The requester fills up the purchase request using a Google Form. We use the Google Spreadsheet API to fetch the remaining budgets across all categories. This shows up in the Google Form - and allows the requester to ensure that their purchase (if approved), will not go over budget.
- One of the key pieces of input at this stage is also choosing the approver. This is done automatically, when the category of the purchase is chosen.
As soon as the requester submits the form, a card is created in the BuyIt Trello board. It has all of the details from the form, of course. But it also automatically assigns the card to the Approver in question. Trello in turn automatically notifies the approver that a new card has been assigned to them.
The approver then opens up the Trello card (which contains the purchase request) and then uses Trello’s (awesome!) commenting system to get any questions clarified about the request.
- The approver then opens up a second form - and fills up additional details for approving the request. This includes the mode of payment being used (We use this information for reconciliation during accounting)
2.When the approval form is submitted, the budget spreadsheet is updated with the latest purchase details and the budget for the corresponding category is updated to reflect the lower amount now available. The corresponding Trello card also moves automatically to the “Approved” status.
Screenshot of the form
Screenshot of the trello board
Iterations - doing ’em right!
As you’d expect it took multiple iterations and incremental improvements to get it working as we’d wanted it to. But we had the first version available for the team in about a week after we started to build the
And that was fantastic because from that point on, after the first release - we were following the classical Lean Startup cycle:
Admittedly, this was much easier and faster in our case. Since our “customers” were our own team.
Here’s a few of the key surprises/insights/learnings that we had while going through those iterations:
In the very first version of the system, there was no form for the requestors. That was added later when we discovered inconsistencies in the Trello cards.
In the initial version, we did not have the Approvers’ names listed alongside the budget categories they were responsible for. But while testing, we realized that requestors found it easier to find the category they were looking for, by first zooming in on the Approver.
We added a second level approver for certain higher ticket purchases. This was easily done by putting in an amount limit against each category, that the primary approver could easily use to determine whether it was within their limits or not.
We found that the approvers would forget to move the Trello cards from “Requested” to “Approved” after they’d okayed a certain purchase request. We then made this automatic as well.
Are you’re thinking, “Did they actually build this whole thing without professional programmers?”, I’d blame you for being skeptical.
It was a more complex system than what we’d built earlier. But here’s the thing - more than 80% of this was actually done sans programmers.
Our programmers were too busy on client work. But here’s the thing - Google Scripts is simple enough to pick up for almost anyone. Our business analysts who had spare time on their hands learned the basics quickly enough and coded the prototype.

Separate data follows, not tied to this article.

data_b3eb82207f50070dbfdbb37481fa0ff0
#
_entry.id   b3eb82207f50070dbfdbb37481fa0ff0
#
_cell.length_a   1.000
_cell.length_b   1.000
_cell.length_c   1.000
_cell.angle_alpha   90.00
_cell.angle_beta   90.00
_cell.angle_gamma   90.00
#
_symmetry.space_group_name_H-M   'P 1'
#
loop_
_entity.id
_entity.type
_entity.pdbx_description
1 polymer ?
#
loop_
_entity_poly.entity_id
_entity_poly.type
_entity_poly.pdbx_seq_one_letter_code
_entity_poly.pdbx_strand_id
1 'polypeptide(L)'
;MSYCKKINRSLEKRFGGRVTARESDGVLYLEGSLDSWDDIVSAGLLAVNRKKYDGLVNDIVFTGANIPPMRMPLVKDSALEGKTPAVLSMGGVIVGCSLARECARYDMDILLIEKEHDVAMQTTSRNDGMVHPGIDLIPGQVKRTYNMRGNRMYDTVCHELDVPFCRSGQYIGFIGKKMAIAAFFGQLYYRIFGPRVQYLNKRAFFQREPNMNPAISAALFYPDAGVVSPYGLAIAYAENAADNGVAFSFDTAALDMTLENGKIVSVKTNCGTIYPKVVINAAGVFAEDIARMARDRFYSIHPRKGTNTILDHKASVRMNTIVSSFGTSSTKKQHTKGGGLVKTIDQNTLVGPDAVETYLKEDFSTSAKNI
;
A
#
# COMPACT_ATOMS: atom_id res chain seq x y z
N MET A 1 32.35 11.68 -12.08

If you ask me, given a few more days to complete the project, we probably could have pulled this whole thing without relying on professional programmers.
So, if you’ve been delaying building your MVP because you don’t have programming skills, fear not. You can build almost anything these days with just the tools we’ve covered in this post.
We’ve been using BuyIt in “production” across the company for more than 4 months now and here’s the impact:
Budget spillover: * Reduced from 15% to 3% [approx.]*
Average time taken to fulfill a purchase request: * Reduced from 8-10 days to 3-4 days*
Average time invested by people in requesting purchases: * Reduced from 3-5 days to less than an hour!*
Average time invested by people to approve purchases:* Reduced from about 45 minutes to less than 15 minutes*
I believe this is a great example of how constraints (such as not having access to programmers, in this example) can actually lead to some pretty great solutions eventually.
Theis not really the software product. It’s in the key process change decisions that we make. And the best process changes focus on[reducing waste](https://en.wikipedia.org/wiki/Muda_(Japanese_term).
A Super Fast MVP - is not just something where the first version gets released quickly. It’s something that can be used to learn from your target customers and be iterated upon at high speedsthe initial release.
Needless to say, the lower the fidelity of the prototype, the faster it is to iterate after the initial release.
User interface design takes a long time to get right. So, whenever it’s possible, rely on products that have already gotten this right. In our case, we found both Trello and Google Tools to be very good from a UX standpoint
Not only is this great from a working prototype standpoint. Its also great in terms of inspiring a very good user experience if and when a new custom user interface is built later down the line.
Here's our open source version of this system. If you’re keen on getting your hands on it first, then please do tell us in the comments.